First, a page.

else useful to do!
  • it is always possible to improve performance by
    overlapping computation and the waiting for a
    message

68
? -6
69
? -6 (detail)
70
? 6
71
  • ? 2 gives mandelbrot set
  • Colours represent points c in the complex plane,
    and are mapped to the number of iterations
    required to diverge
  • Points that don't diverge are black

72
Fractal Example
  • do i0, pic-1
  • cxaxixmin
  • do j0, pic-1
  • cyymax-axj
  • cdcmplx(cx,cy)
  • ! Initialize z to (0,0) or (1,1)
  • do k1,niter
  • if(abs(z).lt.lim) then ! Z hasnt
    diverged yet
  • zzalphac
  • kount(j,i)k
  • else
  • exit
  • endif
  • end do
  • end do
  • end do

73
Master-Slave Parallelization static balancing
74
MPI Fractal static balancing
  • lblockpic/(numprocs-1)
  • allocate( kount(0pic-1,0lblock) )
  • if( myid .eq. master ) then
  • read(,) alpha
  • time1timef()/1000
  • call Broadcast(alpha to all)
  • do i1,numprocs-1
  • call Receive(kount from i)
  • print , kount
  • end do
  • time2timef()/1000
  • print , time2-time1
  • else ! slaves
  • call Broadcast(alpha to all)
  • call DECOMP_SLAVE(ia, ib)
  • do iia,ib
  • ..
  • kount(j,i-ia)k
  • ..
  • end do
  • call Send(kount to master)
  • endif

75
(No Transcript)
76
Master-Slave Parallelization dynamic balancing
77
MPI Fractal dynamic balancing
  • nb40
  • allocate( kount(0pic-1,0nb-1),
    kountal(0pic-1,0pic-1) )
  • if( myid .eq. master ) then
  • read(,) alpha time1timef()/1000
  • call Broadcast(alpha to all)
  • blocks_done0 nblockspic/nb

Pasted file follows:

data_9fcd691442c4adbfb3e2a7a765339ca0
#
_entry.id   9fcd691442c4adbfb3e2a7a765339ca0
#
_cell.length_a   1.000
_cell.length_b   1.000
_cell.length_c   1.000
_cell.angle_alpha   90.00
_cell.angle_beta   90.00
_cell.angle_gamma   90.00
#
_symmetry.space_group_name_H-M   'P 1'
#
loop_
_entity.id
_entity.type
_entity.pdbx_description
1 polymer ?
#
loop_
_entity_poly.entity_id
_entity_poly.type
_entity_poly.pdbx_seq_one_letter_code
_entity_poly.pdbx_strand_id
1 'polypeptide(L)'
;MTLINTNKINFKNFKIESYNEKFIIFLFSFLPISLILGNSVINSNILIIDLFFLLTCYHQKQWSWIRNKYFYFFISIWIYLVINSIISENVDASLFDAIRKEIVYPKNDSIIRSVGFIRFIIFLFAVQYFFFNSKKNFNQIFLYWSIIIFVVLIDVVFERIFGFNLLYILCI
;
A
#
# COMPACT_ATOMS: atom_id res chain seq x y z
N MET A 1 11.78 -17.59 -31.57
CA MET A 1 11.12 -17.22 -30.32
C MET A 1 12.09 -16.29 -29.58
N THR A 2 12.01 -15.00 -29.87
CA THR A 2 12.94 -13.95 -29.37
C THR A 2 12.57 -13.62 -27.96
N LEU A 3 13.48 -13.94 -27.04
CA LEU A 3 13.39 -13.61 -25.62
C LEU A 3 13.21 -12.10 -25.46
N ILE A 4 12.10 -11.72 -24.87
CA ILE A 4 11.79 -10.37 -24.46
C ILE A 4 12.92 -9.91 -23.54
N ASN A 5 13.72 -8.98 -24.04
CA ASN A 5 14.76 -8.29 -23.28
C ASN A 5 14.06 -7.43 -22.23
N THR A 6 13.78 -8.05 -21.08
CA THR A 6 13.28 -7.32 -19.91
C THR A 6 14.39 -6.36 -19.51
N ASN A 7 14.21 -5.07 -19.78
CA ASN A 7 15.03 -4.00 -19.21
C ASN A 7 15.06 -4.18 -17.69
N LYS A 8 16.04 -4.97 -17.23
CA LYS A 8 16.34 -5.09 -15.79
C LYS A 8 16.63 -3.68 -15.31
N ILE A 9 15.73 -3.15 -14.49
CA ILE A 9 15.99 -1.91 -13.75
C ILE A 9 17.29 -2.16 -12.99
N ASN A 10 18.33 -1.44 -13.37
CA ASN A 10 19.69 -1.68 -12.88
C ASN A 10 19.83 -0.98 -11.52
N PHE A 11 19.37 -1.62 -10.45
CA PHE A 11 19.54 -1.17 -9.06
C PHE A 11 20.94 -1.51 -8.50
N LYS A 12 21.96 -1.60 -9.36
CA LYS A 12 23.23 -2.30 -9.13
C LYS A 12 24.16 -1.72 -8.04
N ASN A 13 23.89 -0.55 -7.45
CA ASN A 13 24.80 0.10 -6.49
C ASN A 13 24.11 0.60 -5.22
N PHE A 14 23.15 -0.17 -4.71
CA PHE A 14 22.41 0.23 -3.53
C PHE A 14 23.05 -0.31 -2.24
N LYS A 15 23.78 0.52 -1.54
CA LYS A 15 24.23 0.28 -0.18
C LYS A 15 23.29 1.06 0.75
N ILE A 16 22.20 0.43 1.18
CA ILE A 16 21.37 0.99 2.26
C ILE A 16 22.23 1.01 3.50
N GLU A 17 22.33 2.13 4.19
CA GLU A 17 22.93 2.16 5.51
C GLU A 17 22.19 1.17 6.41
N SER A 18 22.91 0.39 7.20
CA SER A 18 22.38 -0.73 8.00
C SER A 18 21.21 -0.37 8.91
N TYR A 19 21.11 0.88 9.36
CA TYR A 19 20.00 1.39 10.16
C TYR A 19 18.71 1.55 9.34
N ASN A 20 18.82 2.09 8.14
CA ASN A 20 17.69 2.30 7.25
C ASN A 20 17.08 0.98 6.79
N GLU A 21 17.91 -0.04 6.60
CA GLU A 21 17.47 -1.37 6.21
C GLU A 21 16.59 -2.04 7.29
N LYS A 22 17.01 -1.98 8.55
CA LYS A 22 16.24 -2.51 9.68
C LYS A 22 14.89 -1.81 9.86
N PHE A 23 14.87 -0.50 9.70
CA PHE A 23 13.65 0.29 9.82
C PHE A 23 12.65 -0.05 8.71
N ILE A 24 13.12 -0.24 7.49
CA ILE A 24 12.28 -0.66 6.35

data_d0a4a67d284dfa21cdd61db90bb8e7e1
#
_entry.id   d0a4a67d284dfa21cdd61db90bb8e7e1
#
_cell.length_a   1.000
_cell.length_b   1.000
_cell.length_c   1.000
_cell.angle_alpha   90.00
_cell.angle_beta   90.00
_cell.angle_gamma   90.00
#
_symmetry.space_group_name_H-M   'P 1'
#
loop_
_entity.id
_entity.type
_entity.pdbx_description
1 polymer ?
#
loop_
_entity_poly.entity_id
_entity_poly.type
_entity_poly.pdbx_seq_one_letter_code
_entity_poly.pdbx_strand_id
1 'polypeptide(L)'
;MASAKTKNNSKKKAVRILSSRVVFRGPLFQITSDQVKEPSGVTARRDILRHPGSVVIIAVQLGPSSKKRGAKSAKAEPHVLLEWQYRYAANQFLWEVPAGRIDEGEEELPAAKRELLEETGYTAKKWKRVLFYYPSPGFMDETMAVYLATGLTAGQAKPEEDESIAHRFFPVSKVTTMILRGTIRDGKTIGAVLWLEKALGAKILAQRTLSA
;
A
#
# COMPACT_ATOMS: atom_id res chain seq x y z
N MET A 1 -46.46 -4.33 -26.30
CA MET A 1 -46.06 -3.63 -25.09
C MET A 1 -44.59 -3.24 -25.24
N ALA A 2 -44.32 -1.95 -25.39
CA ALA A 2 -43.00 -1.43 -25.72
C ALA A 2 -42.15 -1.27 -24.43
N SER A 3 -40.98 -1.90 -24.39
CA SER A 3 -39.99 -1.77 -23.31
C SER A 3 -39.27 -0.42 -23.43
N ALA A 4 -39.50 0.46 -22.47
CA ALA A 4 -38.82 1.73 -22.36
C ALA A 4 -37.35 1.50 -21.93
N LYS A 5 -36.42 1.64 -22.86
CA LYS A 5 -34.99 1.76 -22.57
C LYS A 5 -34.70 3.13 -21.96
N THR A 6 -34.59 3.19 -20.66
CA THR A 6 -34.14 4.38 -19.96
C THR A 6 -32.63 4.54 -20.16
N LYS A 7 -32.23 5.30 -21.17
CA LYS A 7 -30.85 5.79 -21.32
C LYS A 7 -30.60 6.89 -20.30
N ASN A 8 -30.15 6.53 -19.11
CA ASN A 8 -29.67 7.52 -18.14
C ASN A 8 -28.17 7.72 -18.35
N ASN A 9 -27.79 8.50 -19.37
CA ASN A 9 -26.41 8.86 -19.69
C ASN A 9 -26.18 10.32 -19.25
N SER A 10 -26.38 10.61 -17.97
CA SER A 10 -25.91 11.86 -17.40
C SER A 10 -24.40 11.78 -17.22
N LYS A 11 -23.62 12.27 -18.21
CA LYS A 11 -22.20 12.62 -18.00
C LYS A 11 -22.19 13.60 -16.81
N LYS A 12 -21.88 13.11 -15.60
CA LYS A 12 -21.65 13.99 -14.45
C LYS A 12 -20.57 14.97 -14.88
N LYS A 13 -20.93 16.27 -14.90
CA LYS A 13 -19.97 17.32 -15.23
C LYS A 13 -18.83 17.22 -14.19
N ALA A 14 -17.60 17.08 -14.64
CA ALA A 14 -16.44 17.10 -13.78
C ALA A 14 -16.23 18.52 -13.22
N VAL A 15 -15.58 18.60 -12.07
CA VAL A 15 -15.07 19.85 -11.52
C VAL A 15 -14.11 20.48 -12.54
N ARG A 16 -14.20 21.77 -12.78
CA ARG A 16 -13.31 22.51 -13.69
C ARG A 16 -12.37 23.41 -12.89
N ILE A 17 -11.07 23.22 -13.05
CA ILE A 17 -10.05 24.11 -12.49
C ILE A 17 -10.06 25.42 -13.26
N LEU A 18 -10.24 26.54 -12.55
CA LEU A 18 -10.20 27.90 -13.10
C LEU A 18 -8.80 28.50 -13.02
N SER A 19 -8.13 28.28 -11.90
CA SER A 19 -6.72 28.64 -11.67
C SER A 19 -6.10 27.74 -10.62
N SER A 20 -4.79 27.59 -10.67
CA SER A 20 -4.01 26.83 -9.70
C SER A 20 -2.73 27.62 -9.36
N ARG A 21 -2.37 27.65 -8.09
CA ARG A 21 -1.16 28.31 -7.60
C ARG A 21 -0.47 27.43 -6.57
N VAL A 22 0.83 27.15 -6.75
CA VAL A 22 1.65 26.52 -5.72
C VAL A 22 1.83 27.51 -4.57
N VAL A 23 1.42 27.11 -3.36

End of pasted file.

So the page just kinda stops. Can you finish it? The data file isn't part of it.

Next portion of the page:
• col_start(numprocs-1)nb-nb1
  • do while (blocks_done.lt.nblocks)
  • call Receive(kount, any slave)
  • islavesource_of_message
  • call Store_kount_in_kountall
  • blocks_done blocks_done 1
  • col_startcol_startnb
  • call Send(col_start to islave)
  • end do
  • time2timef()/1000
  • print , time2-time1
  • else ! slaves
  • call Broadcast(alpha to all)
  • col_startnbmyid-nb1
  • cols_lastpic-nb1
  • do while (col_start.le.cols_last)
  • do i0,nb-1
  • cxax(icol_start-1)xmin
  • .. Calculate fractal
  • end do
  • call Send(kount to master)
  • call Receive(col_start from master)
  • end do
  • endif

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Dynamic Balancing Detail
  • Master
  • do while (numdone.lt.nbsize)
  • call MPI_RECV(kount,lkount,MPI_INTEGER,MP
    I_ANY_SOURCE,
  • MPI_ANY_TAG,MPI_COMM_WORLD,
    status,ierr)
  • ncolumnstatus(MPI_TAG)-1
  • islavestatus(MPI_SOURCE)
  • Slaves
  • call MPI_SEND(kount,lkount,MPI_INTEGER,master,col_
    start,
  • MPI_COMM_WORLD,ierr)

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Common Errors and Misconceptions
  • 1. Forgetting ierr in Fortran (compiler won't
    always catch this for you)
  • especially MPI_FINALIZE(ierr)
  • 2. Misdeclaring status in Fortran (must be an
    array of integers of size MPI_STATUS_SIZE)
  • 3. (For C programmers) Expecting argv and argc to
    be propagated to all processes.
  • May or may not happen on all MPI implementations
  • 4. Doing things before MPI_INIT or after
    MPI_FINALIZE.
  • 5. Matching MPI_BCAST with MPI_Recv

81
Conclusions
  • Some general principles for good parallel
    performance
  • Balance the computational load
  • Make the program scalable so that adding nodes
    makes the program run faster in a predictable way
  • Parallelize the whole problem
  • How a problem is decomposed up for parallel
    execution should depend on the nature of the
    problem, not the nature of the computer on which
    it is running
  • Choice of decomposition determines success of
    your effort
  • As in single-processor applications, tuning can
    yield significant performance gains
  • Dont forget single-processor optimization!

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Amdahls law revisited
Horoi Enbody, J. HPC Applications, 15, no. 1
(2001), p. 75
83
References
  • Is Parallelism for You?, by Sheri Pancake,
    Computational Science and Engineering, Vol. 3,
    No. 2 (Summer, 1996), pp. 18-37
  • Using MPI, by Gropp, Lusk, and Skjellum (MIT)
  • Using MPI-2, by same
  • MPI Website
  • www-unix.mcs.anl.gov/mpi/
  • Matrix multiply programs www.cs.unb.ca/acrl/acrl_
    workshop/
  • Parallel programming with generalized fractals
    www.cs.unb.ca/staff/aubanel/aubanel_fractals.html